After seeing the sights in Yangon, we left early one morning for our excursion to Golden Rock (or Kyaiktiyo) pagoda. Along the way we stopped off in Bago (formerly known as Pegu), founded in the sixth century, and which served as a capital city for both the Mon Kingdom and the Myanmar Empire during various periods from the 14th to the 17th century.
First we visited the Kyaik Pun Pagoda, which is home to the Four Seated Buddha shrine, a 90 foot statue with images of the four Buddhas sitting back to back facing four directions. This shrine was reported to have first been built in the 7th century and renovated in the 15th century.
Bago is also home to the Shwethalyaung reclining Buddha….this 180 foot long and 56 foot high Buddha rests its head on mosaic glass pillows. It was first completed over 1000 years ago, and was rediscovered by the British in 1881, when it was restored.
Our next stop was the Kya Khet Wine monastery, an eminent Buddhist teaching center for monks from neighboring regions.
This monastery used to service hundreds of monks, but its numbers have declined significantly over the past several years, as monks were participating in the political demonstrations occurring around the country. This resulted in an effort by the government to downsize some of the larger monasteries. It’s expected that this facility will now be able to grow once again. We had a chance to observe the monks as they prepared for their lunch, which is their second and last meal of the day (which can be tough for the young novitiates and is why many of them drop out after only one or two months).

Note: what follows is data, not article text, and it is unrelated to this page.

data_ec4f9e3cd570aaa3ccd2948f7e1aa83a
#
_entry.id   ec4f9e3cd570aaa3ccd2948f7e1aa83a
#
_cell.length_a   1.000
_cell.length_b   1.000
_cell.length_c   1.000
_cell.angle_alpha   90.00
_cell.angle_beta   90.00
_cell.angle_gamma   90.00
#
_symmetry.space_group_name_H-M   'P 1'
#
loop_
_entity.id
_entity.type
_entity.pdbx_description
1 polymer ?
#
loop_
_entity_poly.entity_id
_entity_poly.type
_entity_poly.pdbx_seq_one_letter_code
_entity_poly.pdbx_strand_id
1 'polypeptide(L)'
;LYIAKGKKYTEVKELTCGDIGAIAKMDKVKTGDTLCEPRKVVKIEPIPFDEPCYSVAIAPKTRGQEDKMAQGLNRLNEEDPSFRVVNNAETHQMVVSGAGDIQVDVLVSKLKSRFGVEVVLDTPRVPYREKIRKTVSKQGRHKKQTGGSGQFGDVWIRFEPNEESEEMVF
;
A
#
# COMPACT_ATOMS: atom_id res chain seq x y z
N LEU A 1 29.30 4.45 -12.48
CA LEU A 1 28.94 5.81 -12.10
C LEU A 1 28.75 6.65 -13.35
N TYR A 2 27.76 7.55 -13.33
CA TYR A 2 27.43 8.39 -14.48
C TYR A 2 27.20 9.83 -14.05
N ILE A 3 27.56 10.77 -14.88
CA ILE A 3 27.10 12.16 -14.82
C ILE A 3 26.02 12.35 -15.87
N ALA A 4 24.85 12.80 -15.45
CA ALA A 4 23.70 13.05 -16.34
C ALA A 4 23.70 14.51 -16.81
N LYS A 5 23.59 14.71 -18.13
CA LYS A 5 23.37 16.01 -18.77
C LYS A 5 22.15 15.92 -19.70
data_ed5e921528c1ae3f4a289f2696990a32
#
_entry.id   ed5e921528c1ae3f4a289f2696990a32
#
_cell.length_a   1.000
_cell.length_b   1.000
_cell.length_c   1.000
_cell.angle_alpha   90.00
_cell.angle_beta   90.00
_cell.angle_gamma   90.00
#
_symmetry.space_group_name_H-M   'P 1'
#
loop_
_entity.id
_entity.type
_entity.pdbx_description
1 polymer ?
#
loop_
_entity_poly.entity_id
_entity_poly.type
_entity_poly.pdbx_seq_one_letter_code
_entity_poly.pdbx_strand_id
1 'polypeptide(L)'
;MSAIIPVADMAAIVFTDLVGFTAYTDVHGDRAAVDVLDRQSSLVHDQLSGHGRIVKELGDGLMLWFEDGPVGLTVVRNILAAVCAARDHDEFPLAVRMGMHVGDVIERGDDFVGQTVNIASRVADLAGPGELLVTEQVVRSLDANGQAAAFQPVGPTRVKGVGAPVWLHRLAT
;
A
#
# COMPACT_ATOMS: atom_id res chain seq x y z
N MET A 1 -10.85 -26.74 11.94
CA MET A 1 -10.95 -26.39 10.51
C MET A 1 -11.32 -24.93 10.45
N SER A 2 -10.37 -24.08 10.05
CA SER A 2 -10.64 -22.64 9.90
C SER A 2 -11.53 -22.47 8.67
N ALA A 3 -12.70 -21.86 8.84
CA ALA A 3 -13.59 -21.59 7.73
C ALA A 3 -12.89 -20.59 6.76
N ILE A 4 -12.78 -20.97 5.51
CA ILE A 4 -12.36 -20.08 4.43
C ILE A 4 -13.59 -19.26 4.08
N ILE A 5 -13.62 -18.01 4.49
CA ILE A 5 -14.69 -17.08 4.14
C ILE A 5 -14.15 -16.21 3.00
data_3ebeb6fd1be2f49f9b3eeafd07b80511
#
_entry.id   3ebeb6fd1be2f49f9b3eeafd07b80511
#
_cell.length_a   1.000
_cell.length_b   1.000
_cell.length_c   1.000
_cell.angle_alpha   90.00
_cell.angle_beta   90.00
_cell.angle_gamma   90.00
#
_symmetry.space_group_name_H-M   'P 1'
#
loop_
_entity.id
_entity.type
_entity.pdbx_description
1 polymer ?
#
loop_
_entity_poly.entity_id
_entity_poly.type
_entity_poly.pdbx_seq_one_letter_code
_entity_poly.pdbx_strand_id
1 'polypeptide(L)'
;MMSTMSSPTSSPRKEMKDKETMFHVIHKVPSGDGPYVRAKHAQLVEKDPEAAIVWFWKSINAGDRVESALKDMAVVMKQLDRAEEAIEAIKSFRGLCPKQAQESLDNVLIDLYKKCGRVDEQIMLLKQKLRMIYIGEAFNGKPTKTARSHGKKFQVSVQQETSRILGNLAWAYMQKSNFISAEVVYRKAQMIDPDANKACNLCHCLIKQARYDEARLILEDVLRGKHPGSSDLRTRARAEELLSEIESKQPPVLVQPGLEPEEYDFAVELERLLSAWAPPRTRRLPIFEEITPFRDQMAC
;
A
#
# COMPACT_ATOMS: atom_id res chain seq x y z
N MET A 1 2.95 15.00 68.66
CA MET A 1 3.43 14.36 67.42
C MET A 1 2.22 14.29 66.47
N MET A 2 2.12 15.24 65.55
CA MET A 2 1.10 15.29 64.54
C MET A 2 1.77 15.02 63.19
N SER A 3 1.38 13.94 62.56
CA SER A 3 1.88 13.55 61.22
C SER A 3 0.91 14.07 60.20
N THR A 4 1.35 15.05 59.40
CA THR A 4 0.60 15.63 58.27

They obtain the food for their lunch by walking along the road in the early morning with a special alms bowl to collect food . This is not viewed as begging, but is instead an opportunity for the laypeople in the vicinity of the monastery to “make merit.”
After another great lunch with lots of fresh vegetables at the Hanthawaddy Restaurant, we made a brief stop at the Shwemawdaw Pagoda, which is actually the highest pagoda in Myanmar at a height of 375 feet (many people credit the Shwedagon Pagoda in Yangon with this distinction even though it is just under 325 feet)….
Originally built in the 10th century to a height of 70 feet, it has been restored several times due to earthquakes (three in the 20th century alone), and is said to hold hair and tooth relics of the Buddha. The stairways leading to the pagoda are guarded by huge white mythical beasts which are half lion and half dog.
It was now time for us to proceed to Kin Pun “base camp” where we were to ascend to view the Golden Rock pagoda, considered by some to be the second most sacred site in Myanmar (after Shwedagon Pagoda in Yangon). Upon our arrival, we had to squeeze into an open truck to travel about 10 kilometers straight up a winding, narrow road…
The truck dropped us off, but we still had to walk three kilometers, which may not seem like much, but was straight up a very steep incline. There are porters who will carry you from here…
…but this seemed to defeat the purpose of the “pilgrimage” experience. This was the first time that I was glad I had only brought along a small pack, having left the rest of my luggage back at the hotel In Yangon, but even so, I was happy to have a porter carry my bag to my hotel…[One can also hike the entire distance up to the shrine, which requires a full two days to hike up and back, and is reported to be a wonderful experience and opportunity to connect with many locals along the way.]
The Golden Rock suddenly and spectacularly comes into view from the steep path up the hill. It is a geological phenomenon as only a very small portion of the rock is making contact with the rock on which it sits. Why doesn’t it roll off? No one knows, and it has been sitting precariously in this fashion for at least 2,000 years through rain, wind and earthquakes. It appears to defy gravity.